Ever wonder how Wall Street looks at Bryan County Schools?
The district’s recent issue of $18.9 million in 2021 bonds for school construction was given a AA+/stable rating by S& P Global Rating, while Moody’s rated the district’s recent bond sale as Aa2.
The ratings, while not the highest assigned by either firm – that would be Aaa from Moody’s and AAA from S& P -- are the highest a district of Bryan County Schools can be given, officials say.
Why is it important?
Much like an individual’s credit score helps one get better rates on loans, higher ratings generally allow a school district to save money because it means investors who buy into the general obligation bonds are more likely to be see a return on their money.
So, while an AAA rating means the issuer of the bonds has an extremely strong capacity to meet its financial commitments. The AA+ or Aa2 rating means the bond issuer – in this case Bryan County Schools – has a “very strong capacity” to pay its bills, according to such firms, and investors like that.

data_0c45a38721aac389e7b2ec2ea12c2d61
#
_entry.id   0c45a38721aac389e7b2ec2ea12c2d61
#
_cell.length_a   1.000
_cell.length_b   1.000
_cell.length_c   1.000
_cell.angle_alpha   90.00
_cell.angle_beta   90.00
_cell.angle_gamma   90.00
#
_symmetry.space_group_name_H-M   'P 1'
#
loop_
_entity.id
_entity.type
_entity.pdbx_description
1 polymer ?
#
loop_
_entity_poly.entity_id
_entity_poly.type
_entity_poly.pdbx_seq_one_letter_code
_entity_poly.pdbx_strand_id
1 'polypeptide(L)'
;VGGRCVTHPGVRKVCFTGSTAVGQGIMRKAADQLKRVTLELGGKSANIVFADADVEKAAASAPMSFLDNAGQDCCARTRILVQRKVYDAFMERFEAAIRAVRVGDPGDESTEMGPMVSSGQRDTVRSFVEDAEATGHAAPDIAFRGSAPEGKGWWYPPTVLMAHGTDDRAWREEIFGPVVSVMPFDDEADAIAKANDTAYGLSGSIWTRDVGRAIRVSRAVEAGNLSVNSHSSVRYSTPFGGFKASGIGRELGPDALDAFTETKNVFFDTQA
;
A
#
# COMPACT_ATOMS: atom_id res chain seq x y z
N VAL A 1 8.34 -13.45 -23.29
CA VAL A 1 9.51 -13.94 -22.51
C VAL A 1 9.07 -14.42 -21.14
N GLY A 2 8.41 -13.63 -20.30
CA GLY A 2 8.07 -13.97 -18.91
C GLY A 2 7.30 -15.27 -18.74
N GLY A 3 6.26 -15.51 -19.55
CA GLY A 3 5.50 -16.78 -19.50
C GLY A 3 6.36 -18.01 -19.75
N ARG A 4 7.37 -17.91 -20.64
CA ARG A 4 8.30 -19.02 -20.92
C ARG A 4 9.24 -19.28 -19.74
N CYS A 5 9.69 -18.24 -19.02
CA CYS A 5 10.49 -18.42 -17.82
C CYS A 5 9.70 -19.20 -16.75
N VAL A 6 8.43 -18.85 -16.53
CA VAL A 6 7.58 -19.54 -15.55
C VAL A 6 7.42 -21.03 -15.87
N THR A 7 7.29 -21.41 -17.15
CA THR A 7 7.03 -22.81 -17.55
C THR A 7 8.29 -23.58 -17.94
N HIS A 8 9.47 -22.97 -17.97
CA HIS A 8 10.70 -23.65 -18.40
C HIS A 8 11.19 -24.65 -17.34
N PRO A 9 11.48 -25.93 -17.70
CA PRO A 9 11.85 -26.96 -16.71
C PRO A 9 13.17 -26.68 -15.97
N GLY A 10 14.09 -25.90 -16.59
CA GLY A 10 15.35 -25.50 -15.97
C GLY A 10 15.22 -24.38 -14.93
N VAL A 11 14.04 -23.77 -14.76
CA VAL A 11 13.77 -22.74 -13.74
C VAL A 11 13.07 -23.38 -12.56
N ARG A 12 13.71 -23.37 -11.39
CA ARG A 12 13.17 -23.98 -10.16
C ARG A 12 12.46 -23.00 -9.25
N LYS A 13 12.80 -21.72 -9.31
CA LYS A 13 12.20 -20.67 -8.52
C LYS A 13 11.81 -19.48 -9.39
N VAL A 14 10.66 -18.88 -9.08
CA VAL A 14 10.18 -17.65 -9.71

Bryan County Schools Assistant Superintendent for Business and Finance Melanie James announced the rating at the school board’s March 25 meeting.
In an emailed statement, she said the rating ultimately saves the district, and taxpayers, money.
“The AA ratings from Moody’s and S& P respectively, place the School District in the second highest rating category and the highest rating that is issued for a district of our size. These strong credit ratings make the bonds very attractive to investors who are looking for safety and long-term value,” James said. “For the School District, it means lower interest rates and therefore hundreds of thousands of dollars less interest paid over the life of the issue.”
Beyond that, in a multiple-page summary of its rating, S& P provided an interesting take on Bryan County Schools financial health and how such a firm views the district and the county.